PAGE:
GLTR: So, does a unit of your technology just include the software, or is there some sort of radar hardware also included?

Tarapore: The ACAS device is a portable transceiver that builds on top of the open source Stratux device to receive ADS-B and traffic information service-broadcast (TIS-B) data. It uses this data to identify potential collision hazards and ways to avoid those collisions. It then sends this information over WiFi (with Bluetooth Low Energy as a backup) to iPads running the Foreflight app, which a lot of general aviation pilots use to navigate and fly.

On ForeFlight, the pilot’s own airplane is displayed as a blue dot on an aeronautical map (similar to the dot identifying the car on Google Maps). On this map, the ACAS device superimposes collision threats as similar-sized dots varying in color from yellow to red, depending on the severity of the situation. When ACAS sees a red dot (a severe collision threat), it suggests evasive maneuvers to the pilot to eliminate the possibility of a collision.

It is worth noting that ACAS’s hardware is by no means unique. ACAS’s novelty lies in its ability to understand the odds of a collision and recommend an effective avoidance strategy to the pilot. The algorithm itself will eventually be published in a peer-reviewed journal and will remain open source.

GLTR: Okay, so you have this idea, now you need to implement it. What was your journey as a young tech entrepreneur like?

Tarapore: I’m a good engineer, but I’ll be honest I was not a good entrepreneur. Earlier in the life of my company I had an experienced entrepreneur working with me. He had dealt with raising funding and building a company. When we first incorporated, he took on the role of CEO and helped mentor me, eventually handing me the reins.

With a minimally viable product (MVP) developed and our idea thoroughly validated, we needed funding and began looking for investors. We eventually secured venture funding that valued ACAS at a substantial figure. Our investors have been exceptional mentors and have guided us every step of the way, particularly when dealing with the justifiable regulatory burden involved in augmenting avionics.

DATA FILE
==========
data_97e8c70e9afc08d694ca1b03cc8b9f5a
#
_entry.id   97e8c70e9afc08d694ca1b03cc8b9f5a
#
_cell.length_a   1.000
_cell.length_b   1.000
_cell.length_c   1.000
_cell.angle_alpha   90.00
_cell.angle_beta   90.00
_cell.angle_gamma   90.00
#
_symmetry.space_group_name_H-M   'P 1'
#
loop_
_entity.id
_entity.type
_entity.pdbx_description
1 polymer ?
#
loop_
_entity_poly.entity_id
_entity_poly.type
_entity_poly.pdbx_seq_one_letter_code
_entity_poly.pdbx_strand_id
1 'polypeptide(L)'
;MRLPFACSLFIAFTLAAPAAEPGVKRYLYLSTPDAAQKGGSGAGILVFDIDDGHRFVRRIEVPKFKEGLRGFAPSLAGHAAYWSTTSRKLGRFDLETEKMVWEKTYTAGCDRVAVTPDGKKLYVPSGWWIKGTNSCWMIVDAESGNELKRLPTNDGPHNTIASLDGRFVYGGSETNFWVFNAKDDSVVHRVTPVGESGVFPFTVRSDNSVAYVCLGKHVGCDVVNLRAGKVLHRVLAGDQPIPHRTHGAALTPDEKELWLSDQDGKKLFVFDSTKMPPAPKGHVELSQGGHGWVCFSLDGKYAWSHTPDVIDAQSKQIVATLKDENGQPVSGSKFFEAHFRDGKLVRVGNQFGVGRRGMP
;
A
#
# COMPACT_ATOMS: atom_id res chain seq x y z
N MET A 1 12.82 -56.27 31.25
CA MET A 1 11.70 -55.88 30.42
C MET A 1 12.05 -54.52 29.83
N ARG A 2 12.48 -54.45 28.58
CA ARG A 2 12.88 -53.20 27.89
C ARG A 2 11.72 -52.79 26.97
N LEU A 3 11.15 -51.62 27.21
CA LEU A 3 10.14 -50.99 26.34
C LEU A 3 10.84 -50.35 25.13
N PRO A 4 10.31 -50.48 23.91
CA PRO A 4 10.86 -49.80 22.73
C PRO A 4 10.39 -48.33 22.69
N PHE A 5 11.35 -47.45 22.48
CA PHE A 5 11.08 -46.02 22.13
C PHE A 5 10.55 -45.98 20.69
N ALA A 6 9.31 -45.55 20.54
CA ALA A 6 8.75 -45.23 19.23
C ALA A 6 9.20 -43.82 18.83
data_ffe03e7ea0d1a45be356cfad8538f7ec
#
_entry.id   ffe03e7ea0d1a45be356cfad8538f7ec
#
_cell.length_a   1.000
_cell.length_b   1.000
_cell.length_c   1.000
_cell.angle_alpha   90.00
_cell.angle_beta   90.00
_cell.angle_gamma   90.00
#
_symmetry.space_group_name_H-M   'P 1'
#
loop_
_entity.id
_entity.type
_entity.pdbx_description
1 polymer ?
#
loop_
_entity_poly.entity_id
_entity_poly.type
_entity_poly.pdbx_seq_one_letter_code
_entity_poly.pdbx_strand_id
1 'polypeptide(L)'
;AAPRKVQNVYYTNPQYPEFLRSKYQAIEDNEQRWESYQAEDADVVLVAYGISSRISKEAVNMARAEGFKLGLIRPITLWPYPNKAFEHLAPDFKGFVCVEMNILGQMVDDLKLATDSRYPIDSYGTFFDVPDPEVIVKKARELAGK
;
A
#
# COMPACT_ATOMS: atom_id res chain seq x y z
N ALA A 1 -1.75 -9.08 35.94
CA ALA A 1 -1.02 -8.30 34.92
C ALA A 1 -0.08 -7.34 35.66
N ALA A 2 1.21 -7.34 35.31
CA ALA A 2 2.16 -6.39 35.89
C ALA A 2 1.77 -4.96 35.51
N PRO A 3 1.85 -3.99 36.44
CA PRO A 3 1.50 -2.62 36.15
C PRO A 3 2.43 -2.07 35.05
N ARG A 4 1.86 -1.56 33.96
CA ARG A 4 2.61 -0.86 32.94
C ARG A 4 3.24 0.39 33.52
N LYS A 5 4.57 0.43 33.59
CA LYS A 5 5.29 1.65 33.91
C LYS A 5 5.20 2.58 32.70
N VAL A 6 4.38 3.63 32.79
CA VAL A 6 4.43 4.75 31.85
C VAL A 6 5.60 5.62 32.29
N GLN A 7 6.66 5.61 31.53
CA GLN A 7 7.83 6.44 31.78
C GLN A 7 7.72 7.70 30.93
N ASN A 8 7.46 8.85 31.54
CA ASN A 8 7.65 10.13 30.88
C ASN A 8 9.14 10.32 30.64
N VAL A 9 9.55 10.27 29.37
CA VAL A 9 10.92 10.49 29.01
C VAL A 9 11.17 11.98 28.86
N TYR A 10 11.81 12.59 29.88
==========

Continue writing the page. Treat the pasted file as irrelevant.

GLTR: Were there any legal issues that you faced?

Tarapore: Two legal issues spring to mind, one specific to technology and one specific to aviation. As a college student hacking together a prototypical weekend project, I wouldn’t spend too much time worrying about the specifics of a software’s license. When writing proprietary software for a company, we have to thoroughly understand the terms of the licenses of the various software we use. Open-source licenses without explicit patent grants, for instance, can present expensive legal challenges if we are not careful, and that is not something I knew back in college.

With regard to aviation, broadly speaking, while it is natural to assume that commercial airlines are significantly more regulated than general aviation operations, I did not realize just how stringent the rules are. While validating the idea for ACAS, I learned that it would take years before it could make it to the cockpit of an airliner. This was a bit disappointing, particularly considering that ACAS’s algorithm significantly improves on TCAS. Once our research is formally validated, I hope we can kickstart the regulatory process to request approval for testing this on airliners.

GLTR: Where does ACAS go from here?

Tarapore: Funding has allowed us to recruit and retain experts who are helping turn a prototypical idea into a robust, reliable, and user-friendly device.

We are currently in the process of scientifically validating our algorithm, through approval of a research paper we wrote explaining our technology. When comparing risk ratios, preliminary results show that our ACAS system is about 80 percent more effective than the “see-and-avoid” or TCAS methods of  avoiding collisions. If that holds after the final version of the paper is released, we plan on shipping the first 1,200 units by the end of this year.

GLTR: Great, thank you for taking the time today to speak to me about your startup. Before we go, is there any advice you would offer to someone thinking of starting a technology-based company?

Tarapore:  I tend to come up with a lot of ideas and the biggest thing that powers that is just curiosity.

One of the things I do think that anyone can do —and probably should strive to do —is just ask questions. If you’re walking outside, just ask questions about why things work like they do and that can lead to some pretty remarkable things. So, my advice to anyone is just be a little more curious than you already are.

Dharmesh Tarapore is the CEO and founder of ACAS Technologies, and also teaches computer science practicums part-time at Boston University. He has extensive software engineering experience and particularly enjoys using machine learning to obtain actionable insights from vast datasets. His software engineering career began as a freelance web developer and has now grown to include a sizable repertoire of several varieties of programming. Tarapore graduated from Boston University in 2018 with a Bachelor’s degree in Computer Science.

Zachary Gurien

Interview conducted by GLTR Staff Member; Georgetown Law, J.D. expected 2022; Rutgers University, B.A. 2018. ©2021, Zachary Gurien.